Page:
Psalms were sang, and then the parsons held their candles up as the oldest of them called out in a loud voice, “Are you there, Black Vaughan?” No reply was heard, but a tenseness grew among the townsfolk as outside the wind began to blow up a gale.
The parsons chanted together, and suddenly something was heard to move through the air above the circle. A candle was extinguished, and with a gasp, the parson holding it dropped it to the floor, before falling to his knees in fear and letting his bible fall.
The crowd gasped, and the baby began to cry. From the darkness above in the church roof was heard a callous and triumphant laugh. A second candle went out, then a third and fourth, as the townsfolk began to panic and pray. The baby’s cries were shushed by his worried mother, but no calm would come. Evil was in this sacred place, laughing at them and toying with their fear.
Some of the crowd began to rush for the church doors, but seeing this the oldest parson cried out, “No! Never give up! Don’t be afraid! Listen to him! We’ve made him come back to us – and he’s growing smaller and smaller. Have courage and faith, good friends and we’ll read him down yet.”
At these words, the townsfolk warily turned back, ashamed that they had feared this spirit was more mighty than God himself in his own house. Black Vaughan was angered, and swooped down upon the circle. Out went a fifth, sixth, then seventh candle. As the church grew darker, the people fell into a frightened silence. Even the baby stopped crying.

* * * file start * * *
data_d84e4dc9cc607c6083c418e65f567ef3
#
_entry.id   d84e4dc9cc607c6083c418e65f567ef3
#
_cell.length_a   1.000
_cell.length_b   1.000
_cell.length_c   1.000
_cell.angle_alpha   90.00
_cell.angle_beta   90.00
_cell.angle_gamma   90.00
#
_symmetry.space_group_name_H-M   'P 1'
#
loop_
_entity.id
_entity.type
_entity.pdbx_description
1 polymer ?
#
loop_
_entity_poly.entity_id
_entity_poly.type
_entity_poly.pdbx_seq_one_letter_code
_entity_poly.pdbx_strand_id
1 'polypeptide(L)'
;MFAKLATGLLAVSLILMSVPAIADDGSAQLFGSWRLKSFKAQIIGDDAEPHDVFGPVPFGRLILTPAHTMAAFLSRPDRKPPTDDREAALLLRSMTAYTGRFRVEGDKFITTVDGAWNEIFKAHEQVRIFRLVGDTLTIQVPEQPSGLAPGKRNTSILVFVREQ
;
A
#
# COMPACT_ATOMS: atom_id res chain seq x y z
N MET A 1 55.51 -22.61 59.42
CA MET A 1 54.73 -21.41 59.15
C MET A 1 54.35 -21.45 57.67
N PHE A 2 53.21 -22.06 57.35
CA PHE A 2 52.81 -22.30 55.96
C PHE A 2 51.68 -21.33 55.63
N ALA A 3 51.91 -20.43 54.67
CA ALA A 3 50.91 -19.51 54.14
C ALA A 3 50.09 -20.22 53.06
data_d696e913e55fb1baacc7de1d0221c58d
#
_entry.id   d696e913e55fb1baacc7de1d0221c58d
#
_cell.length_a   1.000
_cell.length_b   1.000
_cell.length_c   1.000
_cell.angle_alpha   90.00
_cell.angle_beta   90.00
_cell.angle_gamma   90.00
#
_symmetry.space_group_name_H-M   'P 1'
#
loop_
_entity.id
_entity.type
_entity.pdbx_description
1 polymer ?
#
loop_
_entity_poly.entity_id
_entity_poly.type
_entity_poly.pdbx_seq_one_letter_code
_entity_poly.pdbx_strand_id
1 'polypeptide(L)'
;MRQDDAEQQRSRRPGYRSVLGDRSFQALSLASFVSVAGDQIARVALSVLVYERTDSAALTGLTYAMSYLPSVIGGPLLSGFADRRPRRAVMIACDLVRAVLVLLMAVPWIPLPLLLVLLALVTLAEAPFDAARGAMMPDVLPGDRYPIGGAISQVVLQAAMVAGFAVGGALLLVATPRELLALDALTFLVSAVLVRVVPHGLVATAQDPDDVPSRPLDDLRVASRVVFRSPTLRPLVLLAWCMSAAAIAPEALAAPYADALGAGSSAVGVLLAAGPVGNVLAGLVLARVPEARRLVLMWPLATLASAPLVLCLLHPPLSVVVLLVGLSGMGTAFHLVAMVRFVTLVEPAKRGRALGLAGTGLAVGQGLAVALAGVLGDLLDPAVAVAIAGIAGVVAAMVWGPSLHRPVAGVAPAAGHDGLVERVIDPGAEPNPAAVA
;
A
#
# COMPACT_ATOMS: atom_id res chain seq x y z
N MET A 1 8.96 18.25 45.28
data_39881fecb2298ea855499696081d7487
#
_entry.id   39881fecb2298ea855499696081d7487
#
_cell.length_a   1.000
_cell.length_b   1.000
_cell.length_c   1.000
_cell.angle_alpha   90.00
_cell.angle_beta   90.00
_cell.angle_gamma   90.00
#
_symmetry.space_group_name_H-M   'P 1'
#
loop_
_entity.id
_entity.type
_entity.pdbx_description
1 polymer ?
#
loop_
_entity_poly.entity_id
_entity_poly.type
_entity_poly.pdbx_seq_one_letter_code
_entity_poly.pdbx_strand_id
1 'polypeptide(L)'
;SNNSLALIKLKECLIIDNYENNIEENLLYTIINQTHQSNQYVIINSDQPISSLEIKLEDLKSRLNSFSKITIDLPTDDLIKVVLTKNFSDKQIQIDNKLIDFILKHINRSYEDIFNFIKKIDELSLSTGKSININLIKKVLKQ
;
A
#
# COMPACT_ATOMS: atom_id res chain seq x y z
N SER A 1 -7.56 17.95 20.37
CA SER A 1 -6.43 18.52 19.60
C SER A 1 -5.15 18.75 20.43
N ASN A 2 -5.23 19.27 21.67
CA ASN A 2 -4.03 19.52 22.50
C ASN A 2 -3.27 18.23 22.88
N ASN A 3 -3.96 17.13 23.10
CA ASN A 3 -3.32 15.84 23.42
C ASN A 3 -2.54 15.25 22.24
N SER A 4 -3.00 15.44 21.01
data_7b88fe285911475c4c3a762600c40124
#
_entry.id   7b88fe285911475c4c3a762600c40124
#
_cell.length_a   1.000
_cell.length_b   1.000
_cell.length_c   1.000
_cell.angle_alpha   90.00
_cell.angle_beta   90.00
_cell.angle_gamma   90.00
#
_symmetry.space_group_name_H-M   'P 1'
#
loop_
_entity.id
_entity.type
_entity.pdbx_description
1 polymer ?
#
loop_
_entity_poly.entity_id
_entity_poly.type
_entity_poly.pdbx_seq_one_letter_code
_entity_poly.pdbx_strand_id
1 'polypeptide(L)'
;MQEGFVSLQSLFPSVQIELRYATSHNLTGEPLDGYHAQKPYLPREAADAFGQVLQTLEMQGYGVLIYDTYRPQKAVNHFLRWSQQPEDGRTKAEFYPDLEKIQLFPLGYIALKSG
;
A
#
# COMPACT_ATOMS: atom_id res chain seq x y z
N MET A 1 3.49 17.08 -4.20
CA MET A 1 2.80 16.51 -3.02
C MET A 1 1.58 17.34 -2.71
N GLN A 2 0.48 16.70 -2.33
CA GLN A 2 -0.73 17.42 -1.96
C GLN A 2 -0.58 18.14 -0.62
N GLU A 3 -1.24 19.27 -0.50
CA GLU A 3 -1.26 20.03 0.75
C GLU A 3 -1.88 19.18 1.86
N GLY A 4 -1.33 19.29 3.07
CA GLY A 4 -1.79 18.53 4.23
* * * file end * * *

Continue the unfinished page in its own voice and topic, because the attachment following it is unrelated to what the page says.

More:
But it seemed the older parson was right. When the evil spirit’s triumphant laugh was next heard, it sounded more like that of a boy than a man, and the townsfolk began to find their courage again. As did the parsons, who read on as the eighth and ninth candles were extinguished. The ritual was working.
The townsfolk cheered the oldest parson on, as he read how devils were cast out of a madman by Jesus who compelled them to enter into swine. At this point, they heard the sound of something bumping against the glass windows and roof, as if a bird was trapped inside and was trying to find a way out.
Black Vaughan was weakening, and was trying to flee. The parson would not stop, instead as the tenth, and eleventh candle went out, he threw away his Bible, and shielding his candle with his right hand, prayed for the spirit to be conquered. His flame grew brighter and brighter, until it gave as much light as the twelve candles all together had, and then there was the sound of something small thudding onto the floor into the centre of the circle.
The parson cried out, “In the name of the Father, Son and Holy Ghost, I command thee, Black Vaughan, into the box that lieth there on the floor.”
All were silent, and heard the sound of tiny footsteps were heard going across the floor. The parson asked, “Black Vaughan, Black Vaughan, where wilt thou be laid?” He paused and the congregation listened with all its ears, and a tiny voice replied, “Anywhere, anywhere, but not in the Red Sea.”
“He’s in the box.” Cried the parson victoriously. The church was filled with cheers as the snuffbox was bound with twine, then sealed in an iron casket. By torchlight, the parson led his fellows and the townsfolk to a nearby pond and threw Black Vaughan in.
At the bottom of the murky water, he remains to this day. Angrier than ever, always seeking a way to escape. Should you find a casket in a pool in Kington, leave it well alone, lest you unleash something evil…